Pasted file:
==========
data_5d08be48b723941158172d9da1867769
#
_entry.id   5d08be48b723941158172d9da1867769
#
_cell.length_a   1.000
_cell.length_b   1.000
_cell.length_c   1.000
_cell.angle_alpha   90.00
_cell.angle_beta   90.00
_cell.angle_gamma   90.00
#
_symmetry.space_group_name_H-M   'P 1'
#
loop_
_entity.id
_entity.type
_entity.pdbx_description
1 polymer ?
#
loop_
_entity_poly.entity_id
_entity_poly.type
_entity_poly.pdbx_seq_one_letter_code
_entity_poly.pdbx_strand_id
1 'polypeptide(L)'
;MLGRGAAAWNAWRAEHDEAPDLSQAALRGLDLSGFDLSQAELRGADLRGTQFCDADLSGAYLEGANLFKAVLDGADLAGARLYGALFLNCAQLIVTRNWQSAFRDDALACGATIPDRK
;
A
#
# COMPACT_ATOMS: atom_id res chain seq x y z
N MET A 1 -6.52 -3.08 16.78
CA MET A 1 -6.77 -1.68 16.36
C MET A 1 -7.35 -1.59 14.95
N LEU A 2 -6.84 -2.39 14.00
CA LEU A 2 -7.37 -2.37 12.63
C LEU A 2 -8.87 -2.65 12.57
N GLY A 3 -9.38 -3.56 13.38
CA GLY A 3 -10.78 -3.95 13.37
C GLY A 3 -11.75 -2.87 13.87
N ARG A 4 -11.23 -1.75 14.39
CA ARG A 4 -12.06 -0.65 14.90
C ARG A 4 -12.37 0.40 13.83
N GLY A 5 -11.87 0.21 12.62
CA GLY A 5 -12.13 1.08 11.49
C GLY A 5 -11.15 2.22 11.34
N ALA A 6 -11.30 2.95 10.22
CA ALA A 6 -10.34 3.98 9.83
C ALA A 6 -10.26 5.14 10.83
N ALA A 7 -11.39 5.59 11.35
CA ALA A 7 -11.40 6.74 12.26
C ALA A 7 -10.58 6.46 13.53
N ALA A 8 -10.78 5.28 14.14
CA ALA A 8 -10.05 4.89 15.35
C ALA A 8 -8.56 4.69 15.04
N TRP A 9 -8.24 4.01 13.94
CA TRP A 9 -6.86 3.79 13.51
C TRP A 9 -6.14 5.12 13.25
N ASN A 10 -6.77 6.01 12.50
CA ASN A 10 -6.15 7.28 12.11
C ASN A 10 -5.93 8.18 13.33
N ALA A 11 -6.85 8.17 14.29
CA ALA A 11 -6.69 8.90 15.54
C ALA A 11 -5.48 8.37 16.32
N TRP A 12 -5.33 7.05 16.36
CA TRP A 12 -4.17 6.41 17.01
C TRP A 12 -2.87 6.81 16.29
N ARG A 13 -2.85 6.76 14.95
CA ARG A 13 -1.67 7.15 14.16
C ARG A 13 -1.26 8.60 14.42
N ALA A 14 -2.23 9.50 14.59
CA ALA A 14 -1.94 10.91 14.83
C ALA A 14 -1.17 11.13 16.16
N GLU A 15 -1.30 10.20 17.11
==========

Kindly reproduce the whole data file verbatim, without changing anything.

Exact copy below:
data_5d08be48b723941158172d9da1867769
#
_entry.id   5d08be48b723941158172d9da1867769
#
_cell.length_a   1.000
_cell.length_b   1.000
_cell.length_c   1.000
_cell.angle_alpha   90.00
_cell.angle_beta   90.00
_cell.angle_gamma   90.00
#
_symmetry.space_group_name_H-M   'P 1'
#
loop_
_entity.id
_entity.type
_entity.pdbx_description
1 polymer ?
#
loop_
_entity_poly.entity_id
_entity_poly.type
_entity_poly.pdbx_seq_one_letter_code
_entity_poly.pdbx_strand_id
1 'polypeptide(L)'
;MLGRGAAAWNAWRAEHDEAPDLSQAALRGLDLSGFDLSQAELRGADLRGTQFCDADLSGAYLEGANLFKAVLDGADLAGARLYGALFLNCAQLIVTRNWQSAFRDDALACGATIPDRK
;
A
#
# COMPACT_ATOMS: atom_id res chain seq x y z
N MET A 1 -6.52 -3.08 16.78
CA MET A 1 -6.77 -1.68 16.36
C MET A 1 -7.35 -1.59 14.95
N LEU A 2 -6.84 -2.39 14.00
CA LEU A 2 -7.37 -2.37 12.63
C LEU A 2 -8.87 -2.65 12.57
N GLY A 3 -9.38 -3.56 13.38
CA GLY A 3 -10.78 -3.95 13.37
C GLY A 3 -11.75 -2.87 13.87
N ARG A 4 -11.23 -1.75 14.39
CA ARG A 4 -12.06 -0.65 14.90
C ARG A 4 -12.37 0.40 13.83
N GLY A 5 -11.87 0.21 12.62
CA GLY A 5 -12.13 1.08 11.49
C GLY A 5 -11.15 2.22 11.34
N ALA A 6 -11.30 2.95 10.22
CA ALA A 6 -10.34 3.98 9.83
C ALA A 6 -10.26 5.14 10.83
N ALA A 7 -11.39 5.59 11.35
CA ALA A 7 -11.40 6.74 12.26
C ALA A 7 -10.58 6.46 13.53
N ALA A 8 -10.78 5.28 14.14
CA ALA A 8 -10.05 4.89 15.35
C ALA A 8 -8.56 4.69 15.04
N TRP A 9 -8.24 4.01 13.94
CA TRP A 9 -6.86 3.79 13.51
C TRP A 9 -6.14 5.12 13.25
N ASN A 10 -6.77 6.01 12.50
CA ASN A 10 -6.15 7.28 12.11
C ASN A 10 -5.93 8.18 13.33
N ALA A 11 -6.85 8.17 14.29
CA ALA A 11 -6.69 8.90 15.54
C ALA A 11 -5.48 8.37 16.32
N TRP A 12 -5.33 7.05 16.36
CA TRP A 12 -4.17 6.41 17.01
C TRP A 12 -2.87 6.81 16.29
N ARG A 13 -2.85 6.76 14.95
CA ARG A 13 -1.67 7.15 14.16
C ARG A 13 -1.26 8.60 14.42
N ALA A 14 -2.23 9.50 14.59
CA ALA A 14 -1.94 10.91 14.83
C ALA A 14 -1.17 11.13 16.16
N GLU A 15 -1.30 10.20 17.11